Nigerian film director and actor Genevieve Nnaji has protested against the disqualification of her film, Lionheart, from Oscar's Best International Feature Film category.
The Academy dropped the Nigerian comedy "for having too much dialogue in English", which violates its rule that requires entries in the international category to have “a predominantly non-English dialogue track.”
Lionheart, which is Nigeria's first-ever submission to the Oscar, is largely in English, with an 11-minute section in the Igbo language.
The film, which has earned strong reviews and is currently streaming on Netflix, had been scheduled to screen for Academy voters in the international category on Wednesday.
Its disqualification was announced to voters in an email on Monday, according to The Wrap website.
It was one of the unprecedented 29 films out of 93 originally submitted this year that were directed by women.
The Director Genevieve Nnaji, who also stars in the film, protested against the disqualification on Twitter saying the film "represents the way we speak as Nigerians."
She added that; "This includes English which acts as a bridge between the 500+ languages spoken in our country. We did not choose who colonised us. As ever, this film and many like it, is proudly Nigerian."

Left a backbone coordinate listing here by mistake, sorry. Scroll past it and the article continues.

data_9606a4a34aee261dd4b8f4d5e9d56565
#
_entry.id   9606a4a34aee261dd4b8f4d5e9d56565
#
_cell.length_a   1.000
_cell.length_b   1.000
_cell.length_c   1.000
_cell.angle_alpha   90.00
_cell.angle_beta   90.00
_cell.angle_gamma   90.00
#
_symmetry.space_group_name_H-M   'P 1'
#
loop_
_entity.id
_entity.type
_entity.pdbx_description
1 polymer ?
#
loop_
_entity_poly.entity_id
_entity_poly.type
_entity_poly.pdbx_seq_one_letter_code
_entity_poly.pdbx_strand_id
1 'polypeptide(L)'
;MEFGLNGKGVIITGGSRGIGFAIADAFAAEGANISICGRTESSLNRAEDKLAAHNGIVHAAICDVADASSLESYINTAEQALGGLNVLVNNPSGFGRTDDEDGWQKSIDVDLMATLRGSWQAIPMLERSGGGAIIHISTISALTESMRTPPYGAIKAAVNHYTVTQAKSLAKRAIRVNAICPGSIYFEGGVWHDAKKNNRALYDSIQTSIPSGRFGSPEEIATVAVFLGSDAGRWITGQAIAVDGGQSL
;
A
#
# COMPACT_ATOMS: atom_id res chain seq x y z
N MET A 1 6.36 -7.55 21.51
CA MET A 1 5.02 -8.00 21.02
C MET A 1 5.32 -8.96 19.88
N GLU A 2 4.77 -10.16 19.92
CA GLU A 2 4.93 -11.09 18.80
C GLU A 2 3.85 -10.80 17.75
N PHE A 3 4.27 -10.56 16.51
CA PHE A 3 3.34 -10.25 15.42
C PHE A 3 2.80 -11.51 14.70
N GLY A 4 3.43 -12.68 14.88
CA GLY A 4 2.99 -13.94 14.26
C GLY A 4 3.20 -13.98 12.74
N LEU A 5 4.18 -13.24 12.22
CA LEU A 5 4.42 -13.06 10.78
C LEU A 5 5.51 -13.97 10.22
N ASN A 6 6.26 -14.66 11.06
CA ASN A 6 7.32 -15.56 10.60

Top Hollywood director Ava DuVernay tweeted in support of Lionheart asking if the disqualification meant "barring" Nigeria from ever competing for an Oscar:
1/1 1/2 Thank you so much @ava❤️.
I am the director of Lionheart. This movie represents the way we speak as Nigerians. This includes English which acts as a bridge between the 500+ languages spoken in our country; thereby making us #OneNigeria. @TheAcademy https://t.co/LMfWDDNV3e— Genevieve Nnaji MFR (@GenevieveNnaji1) November 4, 2019
2/2 It’s no different to how French connects communities in former French colonies. We did not choose who colonized us. As ever, this film and many like it, is proudly Nigerian. @TheAcademy https://t.co/LMfWDDNV3e— Genevieve Nnaji MFR (@GenevieveNnaji1) November 4, 2019
English is the official language of most African countries that were colonised by Britain.